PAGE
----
Good trading

Phil Seaton

Weekly Update 11th August 2013 – LS Trader

Stocks were unable to push on and reach new highs but the trend remains up. The major indices remain between all time highs and near-term support and one of these levels will give way in the not too distant future.

The long-term trends are still up for stocks and the dollar and down for commodities and bonds. However the recent dollar weakness has pushed several of the currency markets to within range of confirming a change of trend. Whether we do actually see moves sufficient to give a confirmation of a change of trend remains to be seen. Price action over the next couple of weeks will answer that question.

Stocks

The S&P 500 came within a third of a point from new all time highs but was unable to break through. We may see another attempt at new highs during the coming week. The trend is clearly up and it will take quite a decent-sized sell-off for that to change.

The Nasdaq 100 has traded in similar fashion to the S&P 500, as is the norm. This index also is within touching distance of its highs for the year. The major difference between these two indices as that one is near multi-year highs but a long way from its all time highs, and the other is near all time highs.

The Nikkei 225 remains the weakest of the indices we trade at LS Trader, following its sharp decline from the end of May. That large decline was subsequently retraced by a little over 61.8% but the index has been trading gradually lower over since. The Nikkei will almost certainly be the first of the indices we trade to break lower and give a change of trend to down, but further weakness is required before that happens and for now the trend here remains up, as it does for the other indices

Commodities

Grains markets have continued with long-term weakness and as before only soybeans and soybean meal remain in a long-term uptrend. The latter two grains markets have had a volatile week during which the moved sharply lower and then recovered. The extent of long-term weakness in other markets in this sector suggests that these two markets will break down to give a change of trend during the coming weeks.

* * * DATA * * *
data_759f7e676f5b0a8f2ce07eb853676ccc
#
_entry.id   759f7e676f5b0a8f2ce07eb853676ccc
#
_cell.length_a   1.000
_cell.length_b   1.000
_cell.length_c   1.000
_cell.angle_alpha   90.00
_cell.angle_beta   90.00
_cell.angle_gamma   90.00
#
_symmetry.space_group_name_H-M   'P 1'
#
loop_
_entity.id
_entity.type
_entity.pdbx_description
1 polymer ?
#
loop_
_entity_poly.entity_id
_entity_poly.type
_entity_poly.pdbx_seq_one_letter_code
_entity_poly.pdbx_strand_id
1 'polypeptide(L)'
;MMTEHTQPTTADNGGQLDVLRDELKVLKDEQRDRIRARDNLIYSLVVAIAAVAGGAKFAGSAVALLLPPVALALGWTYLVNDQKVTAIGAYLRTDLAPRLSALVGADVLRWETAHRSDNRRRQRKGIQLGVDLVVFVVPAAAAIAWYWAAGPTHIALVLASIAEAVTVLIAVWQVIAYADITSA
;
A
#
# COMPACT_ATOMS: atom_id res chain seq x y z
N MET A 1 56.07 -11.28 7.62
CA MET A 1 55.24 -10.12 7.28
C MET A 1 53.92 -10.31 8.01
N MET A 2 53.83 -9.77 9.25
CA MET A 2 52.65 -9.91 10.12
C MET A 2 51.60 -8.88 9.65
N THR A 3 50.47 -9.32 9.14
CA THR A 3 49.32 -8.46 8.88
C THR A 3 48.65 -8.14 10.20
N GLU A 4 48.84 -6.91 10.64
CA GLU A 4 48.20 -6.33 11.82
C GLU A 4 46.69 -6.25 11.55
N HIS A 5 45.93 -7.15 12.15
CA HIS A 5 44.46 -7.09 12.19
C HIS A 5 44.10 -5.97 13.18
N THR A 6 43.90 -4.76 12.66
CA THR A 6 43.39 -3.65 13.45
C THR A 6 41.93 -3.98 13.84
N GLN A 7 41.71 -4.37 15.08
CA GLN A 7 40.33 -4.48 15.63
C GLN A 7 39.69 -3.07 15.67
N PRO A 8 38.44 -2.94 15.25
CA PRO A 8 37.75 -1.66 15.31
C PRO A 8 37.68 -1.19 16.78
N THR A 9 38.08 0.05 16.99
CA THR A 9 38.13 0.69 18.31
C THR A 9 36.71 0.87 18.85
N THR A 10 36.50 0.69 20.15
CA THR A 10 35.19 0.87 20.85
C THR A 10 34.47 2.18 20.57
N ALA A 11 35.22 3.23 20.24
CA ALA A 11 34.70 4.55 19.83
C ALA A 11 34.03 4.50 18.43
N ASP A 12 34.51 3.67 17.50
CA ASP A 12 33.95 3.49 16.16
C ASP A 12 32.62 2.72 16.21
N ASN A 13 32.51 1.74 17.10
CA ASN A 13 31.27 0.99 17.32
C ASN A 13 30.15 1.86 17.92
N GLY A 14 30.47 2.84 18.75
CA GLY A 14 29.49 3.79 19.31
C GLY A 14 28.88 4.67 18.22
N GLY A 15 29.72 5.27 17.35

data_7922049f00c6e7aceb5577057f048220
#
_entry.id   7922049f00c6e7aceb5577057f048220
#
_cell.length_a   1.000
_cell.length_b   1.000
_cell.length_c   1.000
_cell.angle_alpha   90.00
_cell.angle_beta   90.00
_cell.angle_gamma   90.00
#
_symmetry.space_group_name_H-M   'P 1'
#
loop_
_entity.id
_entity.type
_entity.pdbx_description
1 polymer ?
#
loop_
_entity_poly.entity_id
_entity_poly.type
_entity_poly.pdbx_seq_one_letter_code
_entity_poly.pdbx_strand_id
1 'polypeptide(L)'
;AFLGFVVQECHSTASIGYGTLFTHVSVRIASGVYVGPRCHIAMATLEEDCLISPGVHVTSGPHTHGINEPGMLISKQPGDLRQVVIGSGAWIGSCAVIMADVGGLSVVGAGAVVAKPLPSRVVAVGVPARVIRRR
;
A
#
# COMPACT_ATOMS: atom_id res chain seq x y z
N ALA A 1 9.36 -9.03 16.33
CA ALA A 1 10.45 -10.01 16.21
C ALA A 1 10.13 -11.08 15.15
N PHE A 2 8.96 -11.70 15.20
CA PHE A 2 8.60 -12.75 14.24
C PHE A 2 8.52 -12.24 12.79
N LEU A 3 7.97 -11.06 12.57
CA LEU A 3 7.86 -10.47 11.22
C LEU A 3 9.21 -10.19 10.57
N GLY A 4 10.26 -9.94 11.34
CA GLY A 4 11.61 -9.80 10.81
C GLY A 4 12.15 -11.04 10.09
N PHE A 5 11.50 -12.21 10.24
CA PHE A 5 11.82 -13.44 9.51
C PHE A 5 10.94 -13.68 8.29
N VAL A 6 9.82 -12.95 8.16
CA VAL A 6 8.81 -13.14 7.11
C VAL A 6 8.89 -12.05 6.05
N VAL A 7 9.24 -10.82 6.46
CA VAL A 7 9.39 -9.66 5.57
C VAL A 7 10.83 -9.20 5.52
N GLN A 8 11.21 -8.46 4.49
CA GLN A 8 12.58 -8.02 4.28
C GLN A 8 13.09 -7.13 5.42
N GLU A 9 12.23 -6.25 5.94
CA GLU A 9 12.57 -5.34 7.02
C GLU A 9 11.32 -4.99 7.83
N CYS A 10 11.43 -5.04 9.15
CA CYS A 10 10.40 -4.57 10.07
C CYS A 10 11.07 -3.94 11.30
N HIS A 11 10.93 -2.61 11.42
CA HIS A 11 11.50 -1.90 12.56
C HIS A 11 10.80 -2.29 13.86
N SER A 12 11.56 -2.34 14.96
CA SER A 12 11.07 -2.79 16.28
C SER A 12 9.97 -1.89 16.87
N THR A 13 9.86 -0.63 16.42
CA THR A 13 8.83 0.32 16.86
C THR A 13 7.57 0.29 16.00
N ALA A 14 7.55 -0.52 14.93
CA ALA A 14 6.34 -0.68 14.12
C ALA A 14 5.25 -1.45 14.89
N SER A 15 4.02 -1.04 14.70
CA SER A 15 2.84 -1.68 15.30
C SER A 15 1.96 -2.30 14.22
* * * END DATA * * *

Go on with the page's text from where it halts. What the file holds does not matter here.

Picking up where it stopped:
The energy sector has seen some volatile moves this week with most markets moving sharply lower during the first half of the week and then putting in a decent recovery. The trends remain mixed for the sector at present, but are mostly down, the crude markets being the exception.

Cotton made an explosive 3-day move to the upside to bring the market to within a whisker of the year’s highs. A small corrective move was seen on Friday but we may see the year’s high tested and exceeded soon.

Currencies

The long-term trend has been up for the dollar index and for the dollar for the majority of the year to date, and it still is. However, recent dollar weakness has now extended for several weeks and this weakness has brought a change of trend to down for the dollar against several of the majors to within range, so much so that we could see a change of trend confirmed in some currency markets this week.

The Euro once again fell short of reaching critical resistance, which remains in place at $1.3423, but did come close and that level may be tested this week. If it is, we will likely see a test of support for the dollar index due to the near perfect inversion of these two markets. Other markets, such as the Swiss Franc and British Pound are also within range of changing trend in the next week or so, should dollar weakness persist.

Interest rate futures

Interest rate futures crept marginally higher over the course of the week but the trend is still down across the sector. The 5 year T-notes crossed above the 50 day moving average this week and are the first market from this sector excluding the 3-month markets to do so. The 10-year note could test the 50 MA this week but the 30-year T-bond will require a break above medium-term resistance to do so. With the long-term trends still down, the odds slightly favour lower prices and a resumption of the downtrend over an extended rise.